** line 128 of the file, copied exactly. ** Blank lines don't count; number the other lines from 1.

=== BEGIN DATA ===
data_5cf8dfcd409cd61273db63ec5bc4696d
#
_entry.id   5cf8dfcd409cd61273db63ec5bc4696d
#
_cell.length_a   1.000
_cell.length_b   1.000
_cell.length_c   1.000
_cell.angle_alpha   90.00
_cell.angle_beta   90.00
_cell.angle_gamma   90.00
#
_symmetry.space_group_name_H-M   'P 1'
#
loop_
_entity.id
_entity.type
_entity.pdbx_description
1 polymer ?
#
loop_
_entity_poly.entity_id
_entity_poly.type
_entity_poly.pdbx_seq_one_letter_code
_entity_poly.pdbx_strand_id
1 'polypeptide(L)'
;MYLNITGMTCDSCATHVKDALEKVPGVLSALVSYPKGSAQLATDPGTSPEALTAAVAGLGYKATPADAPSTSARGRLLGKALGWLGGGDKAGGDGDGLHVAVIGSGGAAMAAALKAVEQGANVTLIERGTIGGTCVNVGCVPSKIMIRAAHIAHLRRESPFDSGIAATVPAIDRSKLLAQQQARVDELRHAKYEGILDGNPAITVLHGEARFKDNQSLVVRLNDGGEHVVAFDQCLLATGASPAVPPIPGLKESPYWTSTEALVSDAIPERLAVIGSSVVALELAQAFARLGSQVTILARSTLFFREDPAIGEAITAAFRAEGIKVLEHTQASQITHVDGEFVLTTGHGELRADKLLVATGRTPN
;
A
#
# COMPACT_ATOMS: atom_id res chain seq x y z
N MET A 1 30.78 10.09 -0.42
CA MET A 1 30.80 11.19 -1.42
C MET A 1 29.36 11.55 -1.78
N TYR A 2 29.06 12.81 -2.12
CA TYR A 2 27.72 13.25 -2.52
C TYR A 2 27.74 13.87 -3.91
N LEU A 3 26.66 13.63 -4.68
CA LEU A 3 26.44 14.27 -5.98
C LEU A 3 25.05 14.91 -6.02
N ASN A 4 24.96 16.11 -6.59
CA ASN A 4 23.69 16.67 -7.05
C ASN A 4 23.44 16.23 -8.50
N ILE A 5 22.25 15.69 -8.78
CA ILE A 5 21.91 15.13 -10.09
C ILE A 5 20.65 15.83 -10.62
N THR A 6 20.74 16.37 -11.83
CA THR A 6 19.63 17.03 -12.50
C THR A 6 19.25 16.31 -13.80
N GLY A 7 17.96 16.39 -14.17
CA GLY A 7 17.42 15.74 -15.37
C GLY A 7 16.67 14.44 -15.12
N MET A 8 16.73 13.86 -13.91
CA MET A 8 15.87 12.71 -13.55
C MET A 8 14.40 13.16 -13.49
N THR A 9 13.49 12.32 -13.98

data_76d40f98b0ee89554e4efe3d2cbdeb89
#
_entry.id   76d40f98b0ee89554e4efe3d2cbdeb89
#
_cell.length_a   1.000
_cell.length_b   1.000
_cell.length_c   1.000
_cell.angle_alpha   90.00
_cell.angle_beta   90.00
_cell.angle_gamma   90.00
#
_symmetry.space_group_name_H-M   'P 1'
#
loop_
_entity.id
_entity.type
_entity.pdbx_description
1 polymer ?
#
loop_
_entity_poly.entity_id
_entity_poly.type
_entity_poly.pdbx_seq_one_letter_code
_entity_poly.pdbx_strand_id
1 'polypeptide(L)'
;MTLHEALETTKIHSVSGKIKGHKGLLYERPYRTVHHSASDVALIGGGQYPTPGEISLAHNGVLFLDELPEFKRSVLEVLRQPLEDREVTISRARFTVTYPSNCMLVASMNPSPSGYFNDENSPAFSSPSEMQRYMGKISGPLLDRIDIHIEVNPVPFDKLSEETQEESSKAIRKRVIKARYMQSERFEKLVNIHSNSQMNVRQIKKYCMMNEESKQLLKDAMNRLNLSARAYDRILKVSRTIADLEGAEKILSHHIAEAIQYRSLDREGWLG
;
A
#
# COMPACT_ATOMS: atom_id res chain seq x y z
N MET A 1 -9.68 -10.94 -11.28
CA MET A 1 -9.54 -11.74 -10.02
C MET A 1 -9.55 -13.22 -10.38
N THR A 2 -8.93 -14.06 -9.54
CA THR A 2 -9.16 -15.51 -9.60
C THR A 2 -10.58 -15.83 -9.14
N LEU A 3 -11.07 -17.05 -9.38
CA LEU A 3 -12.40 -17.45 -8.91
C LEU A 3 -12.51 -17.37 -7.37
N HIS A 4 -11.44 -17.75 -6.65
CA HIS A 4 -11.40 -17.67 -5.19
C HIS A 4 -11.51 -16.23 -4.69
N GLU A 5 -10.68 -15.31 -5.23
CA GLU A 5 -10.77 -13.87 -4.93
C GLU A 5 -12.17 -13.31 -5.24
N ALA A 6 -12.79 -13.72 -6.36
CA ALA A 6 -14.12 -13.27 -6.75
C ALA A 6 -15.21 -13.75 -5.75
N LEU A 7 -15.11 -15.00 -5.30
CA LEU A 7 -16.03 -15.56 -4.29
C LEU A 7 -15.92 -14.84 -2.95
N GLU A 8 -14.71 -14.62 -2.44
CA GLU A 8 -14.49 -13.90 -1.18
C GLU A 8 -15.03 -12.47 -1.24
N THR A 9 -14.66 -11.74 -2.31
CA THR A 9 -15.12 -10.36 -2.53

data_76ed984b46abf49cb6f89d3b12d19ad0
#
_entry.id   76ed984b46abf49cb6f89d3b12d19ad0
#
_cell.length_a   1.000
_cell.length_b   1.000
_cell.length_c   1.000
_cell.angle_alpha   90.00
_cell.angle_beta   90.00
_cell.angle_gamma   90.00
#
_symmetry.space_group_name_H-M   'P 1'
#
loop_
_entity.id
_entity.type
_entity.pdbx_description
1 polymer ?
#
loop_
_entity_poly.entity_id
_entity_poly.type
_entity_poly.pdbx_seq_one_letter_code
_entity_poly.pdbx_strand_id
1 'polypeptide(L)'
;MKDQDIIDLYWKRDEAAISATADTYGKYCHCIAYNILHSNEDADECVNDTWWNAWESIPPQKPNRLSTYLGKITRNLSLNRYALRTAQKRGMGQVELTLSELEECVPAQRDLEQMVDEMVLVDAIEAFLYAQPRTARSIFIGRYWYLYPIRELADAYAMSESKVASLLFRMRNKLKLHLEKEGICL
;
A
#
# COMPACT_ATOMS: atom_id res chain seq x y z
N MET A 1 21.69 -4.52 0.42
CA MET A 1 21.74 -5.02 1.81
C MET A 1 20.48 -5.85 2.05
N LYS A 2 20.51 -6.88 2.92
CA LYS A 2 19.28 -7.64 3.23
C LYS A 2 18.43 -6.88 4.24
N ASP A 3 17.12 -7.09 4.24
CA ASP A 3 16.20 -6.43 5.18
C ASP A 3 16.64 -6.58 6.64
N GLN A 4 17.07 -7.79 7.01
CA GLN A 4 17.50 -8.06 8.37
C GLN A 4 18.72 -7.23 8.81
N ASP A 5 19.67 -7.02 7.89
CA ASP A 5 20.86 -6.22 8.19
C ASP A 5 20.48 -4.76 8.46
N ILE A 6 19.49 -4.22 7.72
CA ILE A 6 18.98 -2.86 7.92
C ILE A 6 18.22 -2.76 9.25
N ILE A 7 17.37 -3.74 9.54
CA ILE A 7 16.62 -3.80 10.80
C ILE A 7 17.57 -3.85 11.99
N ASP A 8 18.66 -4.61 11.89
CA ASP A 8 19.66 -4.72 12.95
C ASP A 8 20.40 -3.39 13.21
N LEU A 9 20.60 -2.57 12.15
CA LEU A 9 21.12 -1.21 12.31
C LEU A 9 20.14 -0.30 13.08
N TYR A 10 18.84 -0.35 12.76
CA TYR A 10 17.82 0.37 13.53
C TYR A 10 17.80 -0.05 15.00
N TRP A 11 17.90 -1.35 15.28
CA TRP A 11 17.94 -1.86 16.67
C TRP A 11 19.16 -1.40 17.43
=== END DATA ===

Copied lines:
_entity.pdbx_description